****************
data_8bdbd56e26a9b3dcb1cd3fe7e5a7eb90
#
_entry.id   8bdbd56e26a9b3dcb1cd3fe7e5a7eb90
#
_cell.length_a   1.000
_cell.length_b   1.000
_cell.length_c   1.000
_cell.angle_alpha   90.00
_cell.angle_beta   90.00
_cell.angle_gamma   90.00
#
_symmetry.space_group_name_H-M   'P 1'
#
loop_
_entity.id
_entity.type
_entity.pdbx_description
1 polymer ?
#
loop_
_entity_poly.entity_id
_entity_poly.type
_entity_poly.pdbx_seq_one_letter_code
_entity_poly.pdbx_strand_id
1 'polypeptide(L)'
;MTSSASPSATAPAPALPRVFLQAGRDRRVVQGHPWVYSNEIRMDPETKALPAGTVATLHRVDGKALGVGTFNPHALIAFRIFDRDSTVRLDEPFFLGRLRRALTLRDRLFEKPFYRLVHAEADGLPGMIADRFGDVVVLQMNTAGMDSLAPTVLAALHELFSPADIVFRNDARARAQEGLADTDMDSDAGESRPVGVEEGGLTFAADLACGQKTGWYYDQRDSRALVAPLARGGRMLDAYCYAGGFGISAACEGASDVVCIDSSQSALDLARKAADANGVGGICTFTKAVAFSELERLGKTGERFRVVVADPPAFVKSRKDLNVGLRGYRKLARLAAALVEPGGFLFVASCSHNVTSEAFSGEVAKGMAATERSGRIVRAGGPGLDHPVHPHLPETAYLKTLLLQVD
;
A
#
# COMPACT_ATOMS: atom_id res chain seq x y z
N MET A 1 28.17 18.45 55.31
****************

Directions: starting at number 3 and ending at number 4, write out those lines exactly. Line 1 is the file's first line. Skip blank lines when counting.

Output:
_entry.id   8bdbd56e26a9b3dcb1cd3fe7e5a7eb90
#